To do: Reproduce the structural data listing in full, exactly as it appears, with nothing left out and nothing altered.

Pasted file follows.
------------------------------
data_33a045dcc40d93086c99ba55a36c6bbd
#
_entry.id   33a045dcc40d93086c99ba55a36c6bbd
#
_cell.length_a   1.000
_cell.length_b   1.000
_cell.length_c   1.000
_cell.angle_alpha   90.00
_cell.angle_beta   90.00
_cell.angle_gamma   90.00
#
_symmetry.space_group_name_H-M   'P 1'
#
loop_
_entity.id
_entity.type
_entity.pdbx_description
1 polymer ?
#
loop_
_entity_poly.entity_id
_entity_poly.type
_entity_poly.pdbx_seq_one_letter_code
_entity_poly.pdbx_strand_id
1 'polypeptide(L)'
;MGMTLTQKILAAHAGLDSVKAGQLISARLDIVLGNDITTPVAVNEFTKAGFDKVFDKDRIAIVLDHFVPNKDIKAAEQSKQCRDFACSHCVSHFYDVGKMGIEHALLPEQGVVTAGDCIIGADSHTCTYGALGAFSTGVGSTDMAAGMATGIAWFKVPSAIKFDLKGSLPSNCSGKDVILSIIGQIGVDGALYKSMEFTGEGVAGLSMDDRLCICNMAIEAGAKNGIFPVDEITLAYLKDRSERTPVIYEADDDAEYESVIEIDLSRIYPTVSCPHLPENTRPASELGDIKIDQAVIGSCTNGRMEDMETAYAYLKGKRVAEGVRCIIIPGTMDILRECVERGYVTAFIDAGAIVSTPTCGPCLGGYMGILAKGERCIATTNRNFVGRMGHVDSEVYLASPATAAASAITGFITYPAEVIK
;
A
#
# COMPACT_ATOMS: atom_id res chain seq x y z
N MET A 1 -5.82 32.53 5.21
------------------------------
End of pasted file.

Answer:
data_33a045dcc40d93086c99ba55a36c6bbd
#
_entry.id   33a045dcc40d93086c99ba55a36c6bbd
#
_cell.length_a   1.000
_cell.length_b   1.000
_cell.length_c   1.000
_cell.angle_alpha   90.00
_cell.angle_beta   90.00
_cell.angle_gamma   90.00
#
_symmetry.space_group_name_H-M   'P 1'
#
loop_
_entity.id
_entity.type
_entity.pdbx_description
1 polymer ?
#
loop_
_entity_poly.entity_id
_entity_poly.type
_entity_poly.pdbx_seq_one_letter_code
_entity_poly.pdbx_strand_id
1 'polypeptide(L)'
;MGMTLTQKILAAHAGLDSVKAGQLISARLDIVLGNDITTPVAVNEFTKAGFDKVFDKDRIAIVLDHFVPNKDIKAAEQSKQCRDFACSHCVSHFYDVGKMGIEHALLPEQGVVTAGDCIIGADSHTCTYGALGAFSTGVGSTDMAAGMATGIAWFKVPSAIKFDLKGSLPSNCSGKDVILSIIGQIGVDGALYKSMEFTGEGVAGLSMDDRLCICNMAIEAGAKNGIFPVDEITLAYLKDRSERTPVIYEADDDAEYESVIEIDLSRIYPTVSCPHLPENTRPASELGDIKIDQAVIGSCTNGRMEDMETAYAYLKGKRVAEGVRCIIIPGTMDILRECVERGYVTAFIDAGAIVSTPTCGPCLGGYMGILAKGERCIATTNRNFVGRMGHVDSEVYLASPATAAASAITGFITYPAEVIK
;
A
#
# COMPACT_ATOMS: atom_id res chain seq x y z
N MET A 1 -5.82 32.53 5.21